The new tax laws and you

The new tax laws and things you can do right now – as published in The Racine Journal Times | May 8, 2018

Now that April is in the rear view mirror, you may think you don’t have to think about taxes until next year but there are several changes in the latest tax law bill worth paying attention to now. One may simplify your life over the next year while the other may stretch your charitable donations further.

While there are many changes to the tax laws, I’m only looking at a couple items I think could impact your financial decisions now. The first major change is the increased standard deduction which almost doubled. Just like in the past, you are able to subtract the greater of the standard deduction or your itemized deductions from your gross income to arrive at your taxable income.

When the standard deduction was lower, more people itemized due to medical expenses, state and real estate taxes, mortgage interest, charitable deductions and a number of other deductible expenses. With new limitations on certain deductions and the higher standard deduction, most people will no longer itemize their deductions. This is important to know sooner than later because you may not need to keep receipts throughout the year for medical expenses or charitable donations. Gathering this information has been a necessary hassle for many taxpayers in the past but won’t be needed in the future.

In order to determine if this applies to you, I recommend looking at your 2017 Schedule A (assuming you itemized last year) to see how close you are to the new standard deduction limit of $12,000 for single taxpayers or $24,000 for married taxpayers. If you’re more than several thousand dollars less than the new standard deduction and don’t expect any significant changes this year, it’s unlikely you’ll itemize for 2018 which means you don’t need to save the receipts.

The second strategy to consider now is for anyone over the age of 70.5 who regularly gives to charity. If you’re not itemizing then you’re also not saving taxes on your donations. The alternative would be to take distributions directly from your Traditional IRAs as a “Qualified Charitable Distribution” (QCD) so you avoid paying taxes on this money which is the same as deducting it from your income. There are a few caveats to this strategy so I recommend speaking with your tax preparer or financial advisor to do this properly.

This is important to consider sooner than later so you’re not writing checks to charity that won’t save you taxes. You can still support the causes or organizations important to you but at least do it so everyone benefits (including you)!

Taxes can be a confusing and overwhelming topic but learning about the changes gradually over the next year increases the chances you won’t miss out on an important change that affects you personally.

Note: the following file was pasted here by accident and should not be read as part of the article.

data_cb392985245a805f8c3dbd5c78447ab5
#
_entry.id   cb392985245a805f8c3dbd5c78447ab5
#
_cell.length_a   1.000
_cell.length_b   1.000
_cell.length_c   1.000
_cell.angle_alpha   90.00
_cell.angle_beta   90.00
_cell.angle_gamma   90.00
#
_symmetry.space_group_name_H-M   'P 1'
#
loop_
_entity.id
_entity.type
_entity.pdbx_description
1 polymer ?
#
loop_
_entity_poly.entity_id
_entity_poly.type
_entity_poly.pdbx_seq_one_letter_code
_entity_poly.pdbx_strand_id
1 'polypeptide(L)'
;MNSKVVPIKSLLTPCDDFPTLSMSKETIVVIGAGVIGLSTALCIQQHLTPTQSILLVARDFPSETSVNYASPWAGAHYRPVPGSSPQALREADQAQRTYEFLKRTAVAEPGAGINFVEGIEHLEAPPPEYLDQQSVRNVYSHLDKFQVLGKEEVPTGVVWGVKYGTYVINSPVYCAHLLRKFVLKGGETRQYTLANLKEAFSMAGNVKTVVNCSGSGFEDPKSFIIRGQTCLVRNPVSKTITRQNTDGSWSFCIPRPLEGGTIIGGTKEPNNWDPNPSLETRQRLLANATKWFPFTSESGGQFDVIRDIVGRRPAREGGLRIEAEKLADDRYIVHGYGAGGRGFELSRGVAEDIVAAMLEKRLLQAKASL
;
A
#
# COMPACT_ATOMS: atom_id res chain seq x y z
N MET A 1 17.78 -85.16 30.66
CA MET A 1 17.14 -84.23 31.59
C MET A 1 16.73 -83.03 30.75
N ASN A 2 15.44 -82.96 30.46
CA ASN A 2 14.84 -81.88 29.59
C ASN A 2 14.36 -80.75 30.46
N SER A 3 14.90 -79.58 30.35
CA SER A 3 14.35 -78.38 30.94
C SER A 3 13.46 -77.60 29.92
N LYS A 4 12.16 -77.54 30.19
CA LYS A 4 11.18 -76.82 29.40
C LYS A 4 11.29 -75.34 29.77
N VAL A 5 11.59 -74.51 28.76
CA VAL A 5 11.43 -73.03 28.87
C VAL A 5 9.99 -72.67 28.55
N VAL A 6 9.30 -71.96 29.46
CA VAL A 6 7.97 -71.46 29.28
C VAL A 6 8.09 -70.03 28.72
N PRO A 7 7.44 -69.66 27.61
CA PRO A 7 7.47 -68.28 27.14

Three priceless gifts of your career asset

Three priceless gifts of your career asset

It’s the season when everyone is thinking about meaningful things they can give to the people around them. Here are three gifts that stem from one of your most valuable financial assets—your career.Career Asset Management

The career gift of your knowledge. Never underestimate the value of your years of accumulated knowledge. Companies rely on long-standing employees who hold a wealth of institutional knowledge in addition to the knowledge they hold about their given job or role in the organization. Institutional knowledge is like being a company historian—because you’ve been around for a while, you’re probably able to navigate company politics like a pro, likely to have great information on processes and projects that have been used in the past and you know leaders who’ve come up through the ranks. Knowledge about your job is also important and human resource departments are always looking for ways to “transfer knowledge” to up-and-coming career talent who will eventually replace retiring talent. You can share the gift of your knowledge by suggesting ways to capture it and transfer it to younger employees.

The career gift of your skills. Like knowledge, you’ve likely invested heavily in building technical skills related to your role. Through the years you may have had to call on different skills in different roles and collectively they contribute to your overall value as an employee. Each new skill you add to your toolbox adds value to your career asset and can be viewed as a gift you’ve given to yourself at some point that can then be given and shared with others.

The career gift of your experience. In financial planning, we note that past performance is not indicative of future performance; however, in the case of your career asset, it can be a great gift to offer others. Sharing stories of how you approached an important decision or how you addressed a difficult situation can truly make a difference to others. Perhaps you worked on a project years ago that shared common characteristics of a contemporary project. Sharing your experience of the highs and lows of the original could help the team anticipate potential obstacles and prevent them from delaying the project or limiting its success. Like sharing your skills and knowledge, your experience is heavily weighted when it comes to younger talent seeking to learn from the gifts of later-career members.

In this season of gifting, take time to reflect on all the gifts you can offer through your own career lifecycle. Those are gifts worth sharing that will be received with lasting gratitude.

Learn more about Career Asset Management or get a copy of Mike’s book, Career Asset Management: Getting Ahead, Staying Ahead and Using your Head to Maximize your Career Value at